Cruise industry executive is an unlikely role for Sweeting, who spent more than 13 years promoting ecotourism for Conservation International. "In 2007 Royal Caribbean approached me. They wanted to take sustainability to the next level," he says. "I wasn’t interested, but they were relentless. I took the job because I believed I could do more for conservation working within the industry than outside it." Some of his peers at Conservation International "thought I was Darth Vader, who had turned to the dark side," he says. (He isn’t the first green-credentialed exec on the cruise line’s roster. William Reilly, former head of the Environmental Protection Agency and chairman emeritus of the World Wildlife Fund, joined Royal Caribbean’s board in 1998.)

I meet Sweeting at Port Everglades, Allure’s home port, in Fort Lauderdale, Florida, to get a guided tour of the ship while she’s berthed between cruises. The amenities are sweeping and seductive, and after two hours onboard I admit to Sweeting that I’m reluctant to leave. In an interview with the Washington Post, Tor Olsen, captain of the sister ship, Oasis, said, "Our hope, of course, is that people don’t get off, because this ship itself is the destination." The late writer David Foster Wallace once described a cruise as a "hypnotic sensuous collage." That about sums it up.

Midway through our tour, Sweeting and I stop for coffee in "Central Park," Allure’s homage to the Manhattan landmark. Born in England, Sweeting, 40, has wavy blond hair and dark blue eyes. His looks are boyish -- those of a surf bum -- and his manner affable. He orders a cappuccino and then informs me that Allure is one of the greenest cruise ships ever built.

Raw sewage is perhaps his favorite topic -- and one that directs us below deck, amidships, to Allure’s $5.5 million wastewater treatment plant. Royal Caribbean, which earns $7.5 billion in annual revenues, is budgeting $150 million to install similar systems throughout its 40-ship fleet. The wastewater system, large enough to cover a tennis court, collects effluent, transfers it to bioreactors with fecal-eating bacteria, and then filters and disinfects it. The outflow is sparkling clean, odorless, and allegedly potable. "I’ve had engineers that will drink it!" Sweeting says.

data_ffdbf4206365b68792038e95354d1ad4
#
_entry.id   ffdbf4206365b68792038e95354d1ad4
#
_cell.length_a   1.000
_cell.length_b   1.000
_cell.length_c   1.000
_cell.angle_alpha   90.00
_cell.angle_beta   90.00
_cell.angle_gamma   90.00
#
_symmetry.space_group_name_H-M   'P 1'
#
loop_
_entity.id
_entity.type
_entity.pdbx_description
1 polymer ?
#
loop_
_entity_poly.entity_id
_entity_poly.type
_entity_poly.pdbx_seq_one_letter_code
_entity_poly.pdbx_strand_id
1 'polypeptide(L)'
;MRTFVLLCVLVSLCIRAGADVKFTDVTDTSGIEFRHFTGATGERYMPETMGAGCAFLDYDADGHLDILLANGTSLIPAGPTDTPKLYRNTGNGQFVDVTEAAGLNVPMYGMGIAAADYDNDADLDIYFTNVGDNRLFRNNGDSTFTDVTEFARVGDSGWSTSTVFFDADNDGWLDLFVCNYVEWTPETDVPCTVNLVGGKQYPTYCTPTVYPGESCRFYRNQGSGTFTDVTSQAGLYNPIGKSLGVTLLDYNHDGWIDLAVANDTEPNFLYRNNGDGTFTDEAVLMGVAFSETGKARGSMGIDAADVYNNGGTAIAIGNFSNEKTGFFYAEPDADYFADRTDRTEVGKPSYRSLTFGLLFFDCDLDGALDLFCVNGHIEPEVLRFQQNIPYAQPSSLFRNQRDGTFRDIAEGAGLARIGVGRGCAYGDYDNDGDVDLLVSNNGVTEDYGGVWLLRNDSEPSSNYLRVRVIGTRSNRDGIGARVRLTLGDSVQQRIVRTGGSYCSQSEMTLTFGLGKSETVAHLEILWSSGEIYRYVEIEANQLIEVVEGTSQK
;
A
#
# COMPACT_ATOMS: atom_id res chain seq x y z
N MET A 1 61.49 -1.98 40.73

Our next stop is a windowless, refrigerated hold where four crew members are plucking anything recyclable from heaps of garbage. "You are standing in the largest cold-storage trash facility at sea," Sweeting announces. Bottles, cans, plastic, and paper are parceled into bins and delivered to a shoreside recycling service. Used cooking oil is stored and later sent to a biofuel producer. Sweeting says, "Of the waste that goes ashore from Allure, about 95 percent avoids landfills. We are recycling, repurposing, reusing, or donating. There isn’t a hotel chain in the world that can claim to be doing a lot of the things we’re doing."

In the engine room, Sweeting gives me earplugs. It’s impossible to talk above the roar, so he shouts, mouthing muffled words inches from my head. He gestures toward Allure’s six engines, which use a new, more efficient type of fuel injection. On most ships, engines turn a driveshaft to spin a propeller. Allure is markedly different. Her engines produce electricity, acting essentially as fuel-powered generators. This electricity not only runs various onboard systems, from critical equipment to cafés and casinos, but also drives the ship’s three azimuth thrusters. (Azimuths are small, self-contained electric motors that can rotate 360 degrees, eliminating the need for a rudder.) When Allure is cruising, her propellers face forward, pulling rather than pushing the ship through the water, saving about 20 percent in fuel.